Reproductively Inter-Feed Species

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Ernst Mayr, during the 20th century coined a species as a group of actually or potentially interbreeding species which are reproductively isolated from other such group. Within Mayr's definition, a species can be used to describe a group of individuals connected by gene flow that is isolated, in terms of genes, from other individuals in that group. There exists gene flow between organisms within a species, but not outside of that group. These descriptions are widely regarded as the most apt but there is some difficulty still in terms of a pure definition of the concept. Where does one species end and another begin? Does a specific boundary exist between one species and another? Due to the lack of concrete knowledge known about the evolutionary history of most organisms these questions are often quite difficult to answer.…show more content…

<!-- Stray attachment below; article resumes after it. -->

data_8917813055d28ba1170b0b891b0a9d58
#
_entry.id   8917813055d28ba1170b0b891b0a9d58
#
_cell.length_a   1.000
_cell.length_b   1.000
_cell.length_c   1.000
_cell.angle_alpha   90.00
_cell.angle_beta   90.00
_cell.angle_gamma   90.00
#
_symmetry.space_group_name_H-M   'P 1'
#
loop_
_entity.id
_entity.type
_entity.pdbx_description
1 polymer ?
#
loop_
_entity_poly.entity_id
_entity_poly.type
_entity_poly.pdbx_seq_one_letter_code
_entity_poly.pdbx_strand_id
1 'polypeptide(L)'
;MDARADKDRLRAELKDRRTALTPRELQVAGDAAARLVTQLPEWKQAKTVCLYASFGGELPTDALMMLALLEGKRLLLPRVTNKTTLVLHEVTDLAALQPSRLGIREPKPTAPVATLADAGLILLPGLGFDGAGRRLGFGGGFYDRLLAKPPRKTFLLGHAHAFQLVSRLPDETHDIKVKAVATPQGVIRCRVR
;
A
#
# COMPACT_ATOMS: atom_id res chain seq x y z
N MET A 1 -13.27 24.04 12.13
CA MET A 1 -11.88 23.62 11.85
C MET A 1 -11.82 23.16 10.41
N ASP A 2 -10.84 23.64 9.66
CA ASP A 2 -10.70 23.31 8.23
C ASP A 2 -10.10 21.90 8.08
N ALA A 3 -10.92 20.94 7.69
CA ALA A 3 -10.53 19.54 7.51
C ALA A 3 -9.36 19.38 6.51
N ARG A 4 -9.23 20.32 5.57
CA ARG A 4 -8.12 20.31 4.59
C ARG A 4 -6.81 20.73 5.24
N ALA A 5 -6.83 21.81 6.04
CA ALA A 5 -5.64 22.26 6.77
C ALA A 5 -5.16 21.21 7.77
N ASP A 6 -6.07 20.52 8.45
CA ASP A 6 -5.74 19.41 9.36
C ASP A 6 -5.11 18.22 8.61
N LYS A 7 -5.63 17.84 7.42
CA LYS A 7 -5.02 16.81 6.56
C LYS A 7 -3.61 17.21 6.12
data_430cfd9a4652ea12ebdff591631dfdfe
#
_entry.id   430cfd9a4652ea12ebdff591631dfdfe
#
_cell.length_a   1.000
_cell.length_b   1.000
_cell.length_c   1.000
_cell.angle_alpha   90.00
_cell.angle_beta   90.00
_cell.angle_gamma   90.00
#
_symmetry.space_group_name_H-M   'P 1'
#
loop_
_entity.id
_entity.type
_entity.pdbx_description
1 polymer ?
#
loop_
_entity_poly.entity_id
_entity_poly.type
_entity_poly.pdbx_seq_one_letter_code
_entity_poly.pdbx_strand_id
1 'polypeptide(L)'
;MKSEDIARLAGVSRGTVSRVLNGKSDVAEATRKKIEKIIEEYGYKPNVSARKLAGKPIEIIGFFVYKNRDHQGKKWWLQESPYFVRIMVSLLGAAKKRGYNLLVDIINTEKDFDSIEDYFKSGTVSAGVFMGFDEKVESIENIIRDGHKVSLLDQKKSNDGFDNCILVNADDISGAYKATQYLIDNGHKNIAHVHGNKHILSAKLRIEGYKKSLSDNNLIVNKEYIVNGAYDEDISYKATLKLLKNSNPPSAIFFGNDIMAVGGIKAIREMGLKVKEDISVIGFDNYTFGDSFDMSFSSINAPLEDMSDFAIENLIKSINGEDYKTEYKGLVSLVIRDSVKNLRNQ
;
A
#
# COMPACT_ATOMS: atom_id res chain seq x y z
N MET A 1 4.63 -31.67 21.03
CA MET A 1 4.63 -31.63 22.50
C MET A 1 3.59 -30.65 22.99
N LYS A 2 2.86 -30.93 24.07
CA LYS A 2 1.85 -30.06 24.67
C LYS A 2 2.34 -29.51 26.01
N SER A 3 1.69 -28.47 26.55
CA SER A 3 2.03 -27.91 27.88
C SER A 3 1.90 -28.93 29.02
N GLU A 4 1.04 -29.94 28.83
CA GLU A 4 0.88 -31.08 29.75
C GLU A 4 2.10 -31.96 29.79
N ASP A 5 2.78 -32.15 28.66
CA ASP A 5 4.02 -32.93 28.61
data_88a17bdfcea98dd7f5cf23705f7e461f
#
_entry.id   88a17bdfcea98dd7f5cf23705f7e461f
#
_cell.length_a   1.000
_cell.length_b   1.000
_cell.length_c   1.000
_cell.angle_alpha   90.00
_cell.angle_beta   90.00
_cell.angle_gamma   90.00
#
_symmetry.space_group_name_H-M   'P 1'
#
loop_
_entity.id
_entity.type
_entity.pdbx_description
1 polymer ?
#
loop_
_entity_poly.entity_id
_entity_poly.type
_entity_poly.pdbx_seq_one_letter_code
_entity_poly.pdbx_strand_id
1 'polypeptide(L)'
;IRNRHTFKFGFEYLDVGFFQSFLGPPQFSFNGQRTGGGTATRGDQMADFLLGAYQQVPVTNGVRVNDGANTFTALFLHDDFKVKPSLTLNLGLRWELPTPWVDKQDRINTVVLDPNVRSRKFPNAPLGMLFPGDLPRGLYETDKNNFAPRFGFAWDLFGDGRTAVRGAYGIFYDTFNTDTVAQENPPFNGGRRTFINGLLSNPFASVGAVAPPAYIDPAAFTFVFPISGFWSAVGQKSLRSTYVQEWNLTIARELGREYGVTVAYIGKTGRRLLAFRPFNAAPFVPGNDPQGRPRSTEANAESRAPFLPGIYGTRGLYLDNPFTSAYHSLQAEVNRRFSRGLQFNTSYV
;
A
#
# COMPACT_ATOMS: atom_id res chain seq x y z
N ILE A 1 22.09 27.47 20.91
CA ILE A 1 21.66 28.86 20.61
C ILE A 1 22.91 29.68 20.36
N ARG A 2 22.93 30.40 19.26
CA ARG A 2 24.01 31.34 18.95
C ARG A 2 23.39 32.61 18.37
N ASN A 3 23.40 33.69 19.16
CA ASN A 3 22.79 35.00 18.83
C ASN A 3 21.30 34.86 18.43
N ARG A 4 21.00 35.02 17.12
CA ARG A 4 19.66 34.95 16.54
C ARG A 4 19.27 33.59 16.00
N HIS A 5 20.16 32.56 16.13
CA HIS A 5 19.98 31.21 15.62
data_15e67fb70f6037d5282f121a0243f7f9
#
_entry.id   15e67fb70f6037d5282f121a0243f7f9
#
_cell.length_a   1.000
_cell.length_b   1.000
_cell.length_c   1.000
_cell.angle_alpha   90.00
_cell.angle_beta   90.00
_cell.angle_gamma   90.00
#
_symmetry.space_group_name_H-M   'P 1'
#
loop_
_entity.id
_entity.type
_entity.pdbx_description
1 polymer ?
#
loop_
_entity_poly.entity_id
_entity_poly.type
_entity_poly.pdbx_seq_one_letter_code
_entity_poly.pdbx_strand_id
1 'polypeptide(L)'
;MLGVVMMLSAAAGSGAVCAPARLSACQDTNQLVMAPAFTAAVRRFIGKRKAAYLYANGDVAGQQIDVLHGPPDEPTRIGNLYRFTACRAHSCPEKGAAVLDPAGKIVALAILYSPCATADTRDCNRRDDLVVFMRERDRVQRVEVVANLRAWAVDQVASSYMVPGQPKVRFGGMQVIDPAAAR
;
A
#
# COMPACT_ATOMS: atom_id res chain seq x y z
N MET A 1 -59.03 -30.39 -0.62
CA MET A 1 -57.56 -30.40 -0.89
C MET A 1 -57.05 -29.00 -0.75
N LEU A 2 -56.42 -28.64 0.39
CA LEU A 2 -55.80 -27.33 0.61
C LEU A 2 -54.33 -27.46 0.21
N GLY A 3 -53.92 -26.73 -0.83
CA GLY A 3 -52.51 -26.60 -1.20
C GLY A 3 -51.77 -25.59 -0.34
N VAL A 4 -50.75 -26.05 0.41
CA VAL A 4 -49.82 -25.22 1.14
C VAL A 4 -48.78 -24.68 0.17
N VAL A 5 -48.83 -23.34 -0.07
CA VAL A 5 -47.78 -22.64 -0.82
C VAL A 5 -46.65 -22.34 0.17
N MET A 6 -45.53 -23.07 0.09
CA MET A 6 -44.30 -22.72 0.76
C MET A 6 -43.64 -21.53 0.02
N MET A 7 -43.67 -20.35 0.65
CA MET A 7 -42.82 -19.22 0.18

Reproductive isolation or the biological species concept versus the relationships in branches on evolutionary trees highlight the hypotheses on the origin and development of species. Speciation is a gradual, slowly developing process, so it is common to find populations that are only partly reproductively isolated. This semi isolation means that species from different lineages can engage in gene flow, to a certain extent, sometimes to the point where their lineages merge again, but this is rare. The major point is that there is no clear cut, precise way to define species, as some take certain characteristics to mean other things, for example, in terms of analogy, most people are seen as either children or adults, however different people could classify a child as an adult or an adult as a child due to factors such as physical characteristics or emotional maturity. It's not an exact

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